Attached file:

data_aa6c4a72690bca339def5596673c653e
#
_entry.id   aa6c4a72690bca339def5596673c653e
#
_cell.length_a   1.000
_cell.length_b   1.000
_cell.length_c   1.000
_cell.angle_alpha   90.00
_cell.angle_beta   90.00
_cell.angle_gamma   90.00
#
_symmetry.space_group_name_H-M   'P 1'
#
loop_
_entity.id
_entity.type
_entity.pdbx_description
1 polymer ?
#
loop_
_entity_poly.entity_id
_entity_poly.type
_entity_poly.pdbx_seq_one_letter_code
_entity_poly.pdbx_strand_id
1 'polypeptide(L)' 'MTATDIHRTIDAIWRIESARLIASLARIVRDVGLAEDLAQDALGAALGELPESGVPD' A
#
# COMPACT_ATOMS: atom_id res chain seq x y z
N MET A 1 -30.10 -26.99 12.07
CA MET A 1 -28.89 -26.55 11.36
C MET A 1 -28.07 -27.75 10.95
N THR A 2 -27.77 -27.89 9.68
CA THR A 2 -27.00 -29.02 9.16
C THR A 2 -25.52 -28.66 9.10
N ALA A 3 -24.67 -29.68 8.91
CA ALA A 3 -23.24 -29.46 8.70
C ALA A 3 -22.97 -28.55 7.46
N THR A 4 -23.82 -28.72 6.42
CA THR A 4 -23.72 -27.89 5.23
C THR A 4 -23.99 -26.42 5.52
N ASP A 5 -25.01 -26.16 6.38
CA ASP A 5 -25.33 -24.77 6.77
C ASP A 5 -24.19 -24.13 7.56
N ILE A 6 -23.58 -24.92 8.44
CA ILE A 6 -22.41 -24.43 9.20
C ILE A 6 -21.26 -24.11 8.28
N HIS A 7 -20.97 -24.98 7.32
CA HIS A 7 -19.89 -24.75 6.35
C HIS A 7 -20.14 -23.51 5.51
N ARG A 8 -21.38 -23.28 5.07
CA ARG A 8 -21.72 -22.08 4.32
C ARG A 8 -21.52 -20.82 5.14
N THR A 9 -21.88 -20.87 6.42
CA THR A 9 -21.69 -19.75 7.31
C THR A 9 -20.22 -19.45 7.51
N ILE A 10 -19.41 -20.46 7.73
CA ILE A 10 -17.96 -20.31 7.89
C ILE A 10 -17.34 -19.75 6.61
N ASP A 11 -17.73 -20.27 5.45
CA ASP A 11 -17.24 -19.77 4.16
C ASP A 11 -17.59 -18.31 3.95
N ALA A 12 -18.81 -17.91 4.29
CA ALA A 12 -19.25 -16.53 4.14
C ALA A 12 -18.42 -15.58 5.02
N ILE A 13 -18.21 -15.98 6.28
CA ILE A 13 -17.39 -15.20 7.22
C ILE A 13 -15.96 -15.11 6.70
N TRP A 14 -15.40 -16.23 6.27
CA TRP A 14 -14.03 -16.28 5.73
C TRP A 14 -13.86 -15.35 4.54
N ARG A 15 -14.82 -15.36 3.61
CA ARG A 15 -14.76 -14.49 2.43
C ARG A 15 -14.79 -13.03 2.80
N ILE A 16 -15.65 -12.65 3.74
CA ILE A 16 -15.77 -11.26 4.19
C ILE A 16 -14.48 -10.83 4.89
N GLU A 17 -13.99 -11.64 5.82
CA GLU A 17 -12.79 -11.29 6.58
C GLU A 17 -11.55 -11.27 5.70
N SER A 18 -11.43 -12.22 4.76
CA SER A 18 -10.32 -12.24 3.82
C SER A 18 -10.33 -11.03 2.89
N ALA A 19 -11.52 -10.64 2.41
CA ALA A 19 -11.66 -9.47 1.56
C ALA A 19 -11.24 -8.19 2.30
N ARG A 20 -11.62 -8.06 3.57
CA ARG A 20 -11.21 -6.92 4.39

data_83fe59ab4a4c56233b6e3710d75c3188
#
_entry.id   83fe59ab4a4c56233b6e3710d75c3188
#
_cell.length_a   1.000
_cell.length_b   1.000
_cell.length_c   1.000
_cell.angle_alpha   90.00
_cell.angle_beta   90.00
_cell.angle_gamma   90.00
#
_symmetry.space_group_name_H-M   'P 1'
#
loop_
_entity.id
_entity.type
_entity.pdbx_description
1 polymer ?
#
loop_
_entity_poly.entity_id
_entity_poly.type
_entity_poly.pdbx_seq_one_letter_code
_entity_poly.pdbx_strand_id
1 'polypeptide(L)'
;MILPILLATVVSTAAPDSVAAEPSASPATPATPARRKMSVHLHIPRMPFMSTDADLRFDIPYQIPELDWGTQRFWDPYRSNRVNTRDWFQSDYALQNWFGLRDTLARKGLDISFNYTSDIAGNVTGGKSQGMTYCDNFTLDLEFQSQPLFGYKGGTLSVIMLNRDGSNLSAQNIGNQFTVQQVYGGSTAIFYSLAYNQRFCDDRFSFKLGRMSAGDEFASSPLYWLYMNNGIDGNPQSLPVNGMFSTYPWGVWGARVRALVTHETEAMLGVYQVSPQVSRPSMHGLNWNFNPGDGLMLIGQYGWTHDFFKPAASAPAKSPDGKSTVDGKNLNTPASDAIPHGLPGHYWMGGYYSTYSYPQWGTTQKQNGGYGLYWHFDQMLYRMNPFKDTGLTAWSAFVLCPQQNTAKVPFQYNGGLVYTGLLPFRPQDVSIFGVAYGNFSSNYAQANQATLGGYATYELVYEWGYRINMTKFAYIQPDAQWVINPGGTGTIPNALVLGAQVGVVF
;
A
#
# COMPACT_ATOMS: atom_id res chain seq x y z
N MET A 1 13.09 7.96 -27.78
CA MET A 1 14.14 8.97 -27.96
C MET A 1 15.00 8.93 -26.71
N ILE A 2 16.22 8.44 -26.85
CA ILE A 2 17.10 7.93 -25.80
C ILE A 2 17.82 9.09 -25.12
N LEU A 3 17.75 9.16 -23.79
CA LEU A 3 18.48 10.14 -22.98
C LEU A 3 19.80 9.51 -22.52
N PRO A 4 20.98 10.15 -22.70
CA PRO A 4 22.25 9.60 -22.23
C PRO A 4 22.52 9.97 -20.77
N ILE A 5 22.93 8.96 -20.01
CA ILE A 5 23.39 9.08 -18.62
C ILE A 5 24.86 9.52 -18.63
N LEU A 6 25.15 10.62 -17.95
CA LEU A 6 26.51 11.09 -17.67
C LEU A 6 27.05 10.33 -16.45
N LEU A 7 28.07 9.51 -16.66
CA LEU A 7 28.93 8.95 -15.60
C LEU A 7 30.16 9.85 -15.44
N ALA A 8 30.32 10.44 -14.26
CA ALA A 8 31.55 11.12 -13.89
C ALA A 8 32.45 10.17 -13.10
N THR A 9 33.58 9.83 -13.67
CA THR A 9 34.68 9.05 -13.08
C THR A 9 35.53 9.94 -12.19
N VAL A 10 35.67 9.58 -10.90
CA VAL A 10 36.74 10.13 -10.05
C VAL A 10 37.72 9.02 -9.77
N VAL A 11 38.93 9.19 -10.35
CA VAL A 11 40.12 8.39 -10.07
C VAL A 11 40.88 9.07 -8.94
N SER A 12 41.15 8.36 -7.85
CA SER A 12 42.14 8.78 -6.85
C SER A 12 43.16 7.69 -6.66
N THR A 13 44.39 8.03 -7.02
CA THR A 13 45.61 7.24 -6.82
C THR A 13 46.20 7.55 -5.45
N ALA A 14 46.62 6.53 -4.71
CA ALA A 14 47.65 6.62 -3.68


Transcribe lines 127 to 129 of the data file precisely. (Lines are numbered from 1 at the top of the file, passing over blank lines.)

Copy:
CA PRO A 4 22.25 9.60 -22.23
C PRO A 4 22.52 9.97 -20.77
N ILE A 5 22.93 8.96 -20.01